generating the threshold voltage across a diode connected second transistor;
providing a third voltage based on the threshold voltage to a first transistor of a gate-coupled transistor pair that is configured to operate as a cascode circuit to the biasing transistor through a third resistor and a fourth resistor, wherein the third resistor and the fourth resistor are coupled through two sets of current mirror transistor pairs; and
providing a drain source voltage from a second transistor of the cascode circuit to the biasing transistor based on the third voltage, wherein the drain source voltage is the threshold voltage times a constant α.
14. The method of claim 13, wherein α is a ratio of the resistance of the second resistor times a resistance of the fourth resistor to the resistance of the first resistor times a resistance of the third resistor.
15. The method of claim 14, further comprising:
providing the stabilized bias current from the biasing transistor and the second transistor of the cascode circuit to the ring oscillator, wherein the bias current is substantially independent of a device parameter and a circuit temperature.
16. The method of claim 15, wherein a frequency of a signal generated by the ring oscillator is proportional to a ratio of a gate capacitance of the biasing transistor to a total capacitance of the ring oscillator substantially cancelling an effect of the device parameter due to manufacturing process variations.
17. The method of claim 14, further comprising:
employing NMOS FET transistors for the biasing transistor, the cascode circuit, and the diode connected first and second transistors.
18. A circuit for providing a compensated bias current to a ring oscillator, comprising:
a means for generating a first voltage ΔVbe employing two gate-coupled junction transistors such that ΔVbe is based on a ratio of emitter areas of the two junction transistors, in response to receiving an enable signal;
a means for providing the first voltage through a first resistor to a second resistor such that a second voltage across the second resistor is about ΔVbe times a ratio of a resistance of the second resistor to a resistance of the first resistor;
a means for generating a threshold voltage Vth across a diode connected first transistor;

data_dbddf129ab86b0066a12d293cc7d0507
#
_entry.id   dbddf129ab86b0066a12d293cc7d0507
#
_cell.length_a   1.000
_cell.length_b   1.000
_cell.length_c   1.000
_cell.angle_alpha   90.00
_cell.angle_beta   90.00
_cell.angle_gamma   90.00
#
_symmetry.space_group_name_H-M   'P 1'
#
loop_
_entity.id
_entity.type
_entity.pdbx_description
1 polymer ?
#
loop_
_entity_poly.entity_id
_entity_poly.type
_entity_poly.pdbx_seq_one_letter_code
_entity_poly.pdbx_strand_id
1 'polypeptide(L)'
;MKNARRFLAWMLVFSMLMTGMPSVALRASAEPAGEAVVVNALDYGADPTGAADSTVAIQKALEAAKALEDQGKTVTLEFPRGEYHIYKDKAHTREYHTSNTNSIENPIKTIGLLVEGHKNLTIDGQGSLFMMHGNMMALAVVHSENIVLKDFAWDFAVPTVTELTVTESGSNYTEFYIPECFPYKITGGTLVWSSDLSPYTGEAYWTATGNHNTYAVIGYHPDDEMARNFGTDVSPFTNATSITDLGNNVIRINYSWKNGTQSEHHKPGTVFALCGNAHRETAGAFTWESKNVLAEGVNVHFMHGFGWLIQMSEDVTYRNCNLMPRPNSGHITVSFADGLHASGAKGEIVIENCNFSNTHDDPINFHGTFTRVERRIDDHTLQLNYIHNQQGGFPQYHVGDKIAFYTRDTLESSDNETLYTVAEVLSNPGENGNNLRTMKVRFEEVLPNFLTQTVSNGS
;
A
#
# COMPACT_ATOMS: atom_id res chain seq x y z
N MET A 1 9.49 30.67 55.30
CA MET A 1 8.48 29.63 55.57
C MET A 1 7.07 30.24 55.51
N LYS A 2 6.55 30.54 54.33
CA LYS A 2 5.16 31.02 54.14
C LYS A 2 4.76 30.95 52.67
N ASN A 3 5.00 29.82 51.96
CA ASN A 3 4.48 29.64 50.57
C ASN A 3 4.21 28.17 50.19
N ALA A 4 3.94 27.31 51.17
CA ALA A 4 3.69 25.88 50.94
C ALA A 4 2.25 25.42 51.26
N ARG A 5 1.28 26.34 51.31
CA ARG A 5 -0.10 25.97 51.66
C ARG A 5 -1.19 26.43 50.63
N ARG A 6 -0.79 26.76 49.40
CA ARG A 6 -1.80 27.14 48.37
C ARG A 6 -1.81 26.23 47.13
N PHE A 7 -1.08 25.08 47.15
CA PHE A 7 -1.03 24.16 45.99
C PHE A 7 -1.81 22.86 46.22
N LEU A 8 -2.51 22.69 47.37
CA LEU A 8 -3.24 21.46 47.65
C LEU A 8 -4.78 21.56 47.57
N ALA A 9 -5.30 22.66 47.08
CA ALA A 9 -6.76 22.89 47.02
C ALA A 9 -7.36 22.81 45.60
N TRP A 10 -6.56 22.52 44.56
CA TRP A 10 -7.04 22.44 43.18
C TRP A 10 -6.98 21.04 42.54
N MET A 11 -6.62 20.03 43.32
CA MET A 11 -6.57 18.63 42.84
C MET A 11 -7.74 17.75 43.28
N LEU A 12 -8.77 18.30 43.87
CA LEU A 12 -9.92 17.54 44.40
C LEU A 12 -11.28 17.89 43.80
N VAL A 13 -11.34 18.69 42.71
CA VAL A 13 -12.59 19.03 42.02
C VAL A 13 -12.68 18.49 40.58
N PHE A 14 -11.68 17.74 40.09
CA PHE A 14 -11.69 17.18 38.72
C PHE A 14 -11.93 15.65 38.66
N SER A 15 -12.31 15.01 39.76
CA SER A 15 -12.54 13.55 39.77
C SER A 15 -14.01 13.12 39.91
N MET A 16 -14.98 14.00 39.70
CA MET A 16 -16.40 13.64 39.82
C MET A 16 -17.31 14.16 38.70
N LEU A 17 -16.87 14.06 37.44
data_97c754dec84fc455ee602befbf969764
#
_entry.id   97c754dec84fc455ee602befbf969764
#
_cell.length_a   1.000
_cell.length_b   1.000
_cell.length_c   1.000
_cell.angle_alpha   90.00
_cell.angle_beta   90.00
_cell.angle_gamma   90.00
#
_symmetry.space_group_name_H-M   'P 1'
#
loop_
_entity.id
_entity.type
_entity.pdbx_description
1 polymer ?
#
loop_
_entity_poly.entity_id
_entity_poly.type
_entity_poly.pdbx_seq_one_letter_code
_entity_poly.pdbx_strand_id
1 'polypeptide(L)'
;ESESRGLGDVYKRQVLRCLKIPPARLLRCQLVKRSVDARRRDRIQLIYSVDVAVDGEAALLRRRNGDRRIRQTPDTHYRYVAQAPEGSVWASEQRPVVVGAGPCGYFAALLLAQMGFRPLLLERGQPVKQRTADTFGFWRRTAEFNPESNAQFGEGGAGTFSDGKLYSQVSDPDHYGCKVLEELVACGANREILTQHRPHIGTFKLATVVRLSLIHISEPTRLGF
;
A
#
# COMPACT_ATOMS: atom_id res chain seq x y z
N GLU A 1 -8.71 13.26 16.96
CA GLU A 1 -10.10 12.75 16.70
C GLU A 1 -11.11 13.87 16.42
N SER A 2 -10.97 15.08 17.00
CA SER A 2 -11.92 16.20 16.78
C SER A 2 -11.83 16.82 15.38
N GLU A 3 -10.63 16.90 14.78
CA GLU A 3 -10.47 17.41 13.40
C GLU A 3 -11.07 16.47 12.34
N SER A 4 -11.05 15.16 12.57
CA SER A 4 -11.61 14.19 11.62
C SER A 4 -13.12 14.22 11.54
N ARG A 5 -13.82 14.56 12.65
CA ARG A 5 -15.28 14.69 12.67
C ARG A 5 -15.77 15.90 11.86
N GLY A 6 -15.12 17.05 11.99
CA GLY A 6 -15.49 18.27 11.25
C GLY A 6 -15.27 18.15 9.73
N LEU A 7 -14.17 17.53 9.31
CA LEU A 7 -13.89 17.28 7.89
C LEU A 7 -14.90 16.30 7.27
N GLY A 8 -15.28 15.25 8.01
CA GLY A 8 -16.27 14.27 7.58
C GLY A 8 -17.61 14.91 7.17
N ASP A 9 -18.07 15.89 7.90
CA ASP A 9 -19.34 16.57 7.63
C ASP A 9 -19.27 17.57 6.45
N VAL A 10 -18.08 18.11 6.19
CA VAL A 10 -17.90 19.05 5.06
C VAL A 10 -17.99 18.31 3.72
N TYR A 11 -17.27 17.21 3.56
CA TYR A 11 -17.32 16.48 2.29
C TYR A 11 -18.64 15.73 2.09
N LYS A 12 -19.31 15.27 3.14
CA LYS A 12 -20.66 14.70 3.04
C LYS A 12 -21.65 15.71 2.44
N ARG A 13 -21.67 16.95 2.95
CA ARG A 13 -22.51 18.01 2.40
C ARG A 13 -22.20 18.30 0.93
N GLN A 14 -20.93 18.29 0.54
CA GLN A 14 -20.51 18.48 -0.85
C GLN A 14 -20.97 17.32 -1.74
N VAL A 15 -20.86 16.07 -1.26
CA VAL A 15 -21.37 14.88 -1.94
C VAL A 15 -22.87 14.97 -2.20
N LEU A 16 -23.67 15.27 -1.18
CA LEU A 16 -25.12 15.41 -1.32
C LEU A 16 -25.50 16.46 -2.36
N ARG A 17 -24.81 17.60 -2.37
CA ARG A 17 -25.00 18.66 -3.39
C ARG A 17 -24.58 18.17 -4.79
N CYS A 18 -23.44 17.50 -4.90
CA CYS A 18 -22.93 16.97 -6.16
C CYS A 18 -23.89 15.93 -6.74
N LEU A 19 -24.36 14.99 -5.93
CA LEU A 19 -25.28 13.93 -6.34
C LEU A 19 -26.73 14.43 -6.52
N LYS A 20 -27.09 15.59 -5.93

a means for providing a sum of the second voltage and the threshold voltage to a biasing transistor as gate source voltage;
a means for generating the threshold voltage across a diode connected second transistor;
a means for providing a third voltage based on the threshold voltage to a first transistor of a gate-coupled transistor pair that is configured to operate as a cascode circuit to the biasing transistor through a third resistor and a fourth resistor, wherein the third resistor and the fourth resistor are coupled through two sets of current mirror transistor pairs; and
a means for providing a drain source voltage from a second transistor of the cascode circuit to the biasing transistor based on the third voltage, wherein the drain source voltage is the threshold voltage times a constant α, and wherein α is a ratio of the resistance of the second resistor times a resistance of the fourth resistor to the resistance of the first resistor times a resistance of the third resistor.
19. The circuit of claim 18, further comprising:
a means for providing the stabilized bias current from the biasing transistor and the second transistor of the cascode circuit to the ring oscillator, wherein the bias current is substantially independent of a device parameter and a circuit temperature.
Description
FIELD OF INVENTION

The present invention relates to frequency generation, and, in particular, to a clock generator circuit with a ring oscillator and a bias circuit that provides a substantially stabilized output signal with respect to a process variations and circuit temperature.

BACKGROUND

A clock generator is a circuit that produces a timing signal (known as a clock signal) for use in synchronizing a circuit's operation. Clock generators are used in most electronic devices and their implementation can range from a simple crystal oscillator to complicated circuits.

A ring oscillator, an example of a clock generator, is a device composed of a chain of stages closed in a loop whose output oscillates between two voltage levels. The output levels may represent true and false in binary logic circuits. The stages of a ring oscillator may include inverters, differential buffers, and the like, and are typically attached in a chain. The output of the last stage is fed back into the first stage. The final output signal is asserted a finite amount of time after the first input is asserted. The feedback of this last output to the input causes the oscillation.

A ring oscillator typically requires only power to operate. Above a certain threshold voltage, oscillations begin spontaneously. To increase the frequency of oscillation, the applied voltage may be increased. This increases both the frequency of the oscillation and the power consumed, which is dissipated as heat. The dissipated heat may limit a speed of a particular ring oscillator. A size of the ring oscillator may also be used to affect its frequency. A smaller ring oscillator may result in a higher frequency of oscillation for a given power consumption.

Thus, it is with respect to these considerations and others that the present invention has been made.